20 JANUARY 1855, Page 2

Int 311ttrafulii.

It may not be forgotten that, on the 25th November, Alderman Sidney gave notice of a motion that an address should be presented to the Queen praying her to remove from her councils the Earl of Aberdeen, "no longer entitled to confidence as the First Minister of the Crown"; ; and that the motion was withdrawn from the paper. Subsequently Alderman Wilson gave notice of a motion expressing the disapproval of the Court that Al- derman Sidney's notice should have been publicly read and circulated in the country, when there appears to have been no intention on the part of the mover" of submitting it to the Court ; particularly as the notice of motion tended to convey an impression that there was a want of confi- dence on the part of the Court in the Prime Minister; thereby creating a prejudice against the Government at a crisis when the best interests of the country required that every possible support should be given to en- able the Government to carry on the war with the utmost vigour. It was also set forth that Alderman Sidney's notice of motion' so given and so withdrawn, was 'inisellievous, and an unfair exercise of the privileges of a member of the Court ; and it was proposed that in future all notices of motion should be inserted on the minutes, to be dealt with as the Court might see fit. At a meeting of the Court on Tuesday, Alderman Wilson moved this motion ; but, at the wish of the Court, he withdrew it, with- out discussion. In the course of the proceedings, the Lord Ma.yor read a letter from Alderman Sidney, complaining that Alderman Wilson's mo- tion conveyed "an imputation on his motives" ; that he did give notice of the motion with the "fixed resolution of proceeding with it," that events occurred in the interim of the Court's meeting "which would have made such a proceeding at that juncture unwise"; ; and declaring that the opinion be held in November 'that our brave army had been serious- ly jeopardized, if not sacrificed by the imbecility of our rulers," has "since unfortunately been sadly strengthened."

At a meeting of the Common Council, on Thursday, the Chairman of the Consolidated Committee brought up the report recommending the adoption of certain propositions agreed to in opposition to those recom- mended by the Commission of Inquiry. But on moving that the first Proposition be considered, an amendment was proposed, debated, and carried by 47 to 21, adjourning the proceedings on the report to an early day. In reply to a question, Mr. H. L. Taylor said that the Copenhagen Fields Cattle Market is ready to be opened ; but that it rests with the Home Secretary, whose business it is to sanction the rules of the market, to ix a day for the opening.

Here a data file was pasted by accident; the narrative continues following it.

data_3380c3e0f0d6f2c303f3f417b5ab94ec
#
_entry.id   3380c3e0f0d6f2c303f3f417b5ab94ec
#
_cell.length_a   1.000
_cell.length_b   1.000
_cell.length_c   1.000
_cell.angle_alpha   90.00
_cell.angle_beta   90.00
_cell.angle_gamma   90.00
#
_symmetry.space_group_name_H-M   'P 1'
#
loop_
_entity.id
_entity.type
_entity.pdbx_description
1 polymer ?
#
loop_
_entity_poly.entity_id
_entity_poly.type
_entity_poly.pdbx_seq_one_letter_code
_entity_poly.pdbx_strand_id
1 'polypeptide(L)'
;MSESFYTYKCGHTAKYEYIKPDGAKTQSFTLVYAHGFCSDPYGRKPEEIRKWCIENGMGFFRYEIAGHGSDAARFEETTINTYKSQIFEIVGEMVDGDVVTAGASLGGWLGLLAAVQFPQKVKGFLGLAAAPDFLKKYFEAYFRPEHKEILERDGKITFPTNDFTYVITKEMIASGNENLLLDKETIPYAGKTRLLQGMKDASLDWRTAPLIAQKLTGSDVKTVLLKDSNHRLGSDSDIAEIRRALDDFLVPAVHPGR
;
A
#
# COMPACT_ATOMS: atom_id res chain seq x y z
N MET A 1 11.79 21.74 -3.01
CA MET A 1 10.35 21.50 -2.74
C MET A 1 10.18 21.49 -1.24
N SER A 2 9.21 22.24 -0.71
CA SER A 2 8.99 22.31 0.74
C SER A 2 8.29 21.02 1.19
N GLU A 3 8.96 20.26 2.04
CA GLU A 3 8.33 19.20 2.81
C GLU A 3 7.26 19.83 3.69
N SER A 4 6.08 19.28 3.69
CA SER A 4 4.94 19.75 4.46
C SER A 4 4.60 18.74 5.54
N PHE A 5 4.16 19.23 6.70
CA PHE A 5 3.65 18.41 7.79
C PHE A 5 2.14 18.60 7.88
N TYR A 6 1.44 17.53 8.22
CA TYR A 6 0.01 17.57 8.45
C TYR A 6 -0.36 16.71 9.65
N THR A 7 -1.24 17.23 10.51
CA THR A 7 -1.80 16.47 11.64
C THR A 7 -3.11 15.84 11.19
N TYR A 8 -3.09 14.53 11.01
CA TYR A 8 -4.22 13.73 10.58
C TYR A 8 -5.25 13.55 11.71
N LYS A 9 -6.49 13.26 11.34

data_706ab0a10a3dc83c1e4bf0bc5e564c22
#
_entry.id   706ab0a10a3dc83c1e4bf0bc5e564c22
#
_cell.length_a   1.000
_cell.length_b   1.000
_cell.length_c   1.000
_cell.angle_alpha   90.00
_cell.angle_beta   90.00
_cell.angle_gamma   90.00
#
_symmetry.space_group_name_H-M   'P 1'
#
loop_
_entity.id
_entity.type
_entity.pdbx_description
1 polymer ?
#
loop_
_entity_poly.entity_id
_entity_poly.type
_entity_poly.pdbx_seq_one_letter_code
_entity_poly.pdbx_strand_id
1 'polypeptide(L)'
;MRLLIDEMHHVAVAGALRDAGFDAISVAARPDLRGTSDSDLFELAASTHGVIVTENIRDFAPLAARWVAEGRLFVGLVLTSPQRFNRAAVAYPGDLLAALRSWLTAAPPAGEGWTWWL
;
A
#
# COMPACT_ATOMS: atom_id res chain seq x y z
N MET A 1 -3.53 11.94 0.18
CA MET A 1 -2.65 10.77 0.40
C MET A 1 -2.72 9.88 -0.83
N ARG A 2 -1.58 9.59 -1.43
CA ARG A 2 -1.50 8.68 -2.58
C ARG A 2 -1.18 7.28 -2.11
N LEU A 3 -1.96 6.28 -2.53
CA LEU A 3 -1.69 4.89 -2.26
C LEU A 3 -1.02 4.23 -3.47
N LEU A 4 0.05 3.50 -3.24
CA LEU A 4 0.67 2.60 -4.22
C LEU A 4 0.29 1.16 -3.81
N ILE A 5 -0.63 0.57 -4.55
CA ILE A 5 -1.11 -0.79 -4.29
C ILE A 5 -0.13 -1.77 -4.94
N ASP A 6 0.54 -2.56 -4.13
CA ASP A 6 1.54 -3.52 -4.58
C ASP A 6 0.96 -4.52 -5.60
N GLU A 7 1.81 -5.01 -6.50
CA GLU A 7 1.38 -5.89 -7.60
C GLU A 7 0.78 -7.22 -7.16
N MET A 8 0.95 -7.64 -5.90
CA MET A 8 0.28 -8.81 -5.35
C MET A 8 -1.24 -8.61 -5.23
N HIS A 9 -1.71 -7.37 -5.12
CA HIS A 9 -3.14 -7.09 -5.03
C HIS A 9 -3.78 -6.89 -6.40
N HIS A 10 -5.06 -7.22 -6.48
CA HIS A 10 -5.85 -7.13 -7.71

At a meeting of the inhabitants of the Ward of Farringdon Without, on Thursday, a resolution was agreed to, by 35 to 28, calling upon the representatives of the ward in the Common Council to support the re- commendations of the Commission of Inquiry.

At a meeting of the Metropolitan Court of Sewers, on Tuesday, Mr. Thwaites moved a long resolution expressing approval of what is called the "Great London Drainage scheme" for the drainage of the South side of the Thames, in opposition to that proposed by Mr. Bazalgette. He said that the scheme which he proposed to approve provided a good outfall and drainage, especially for the densely-peopled districts on the banks of the Thames which Mr. Bazalgette's scheme leaves =provided. Practically, the great drainage scheme was the same as that proposed by Mr. Frank Foster. Mr. Chalmers seconded the motion, and Dr. Sayer opposed it ; but as the hour was late the debate was adjourned.

Some of the constituents of Sir De Lacy Evans, resolved to do him honour, met on Monday,—Mr. Prout in the chair,—and adopted an ad- dress of congratulation and compliment, which is, if the General be Well enough, to be presented to him on Monday next, by a committee.

The Lord Chancellor delivered judgment on Monday on an appeal from the decision of Vice-Chancellor Wood in the Birstal Chapel case. The Methodist Chapel at Birstal was founded by John Nelson, one of the earliest followers

-of Wesley, and became one of the Wesleyan connexion. The appointment of d lierdeschNeir;was first Vice-Chancellor trustees and infornralsoll?141;reonmtlYtwe o ileetitiOdrrstla' at Birk* decidol that the appointment lag with the Wesleyan Conference. The Lord Cialneellor reversed this deaden ; allowed the appeal, and dis- missed the infbanattion -with crests.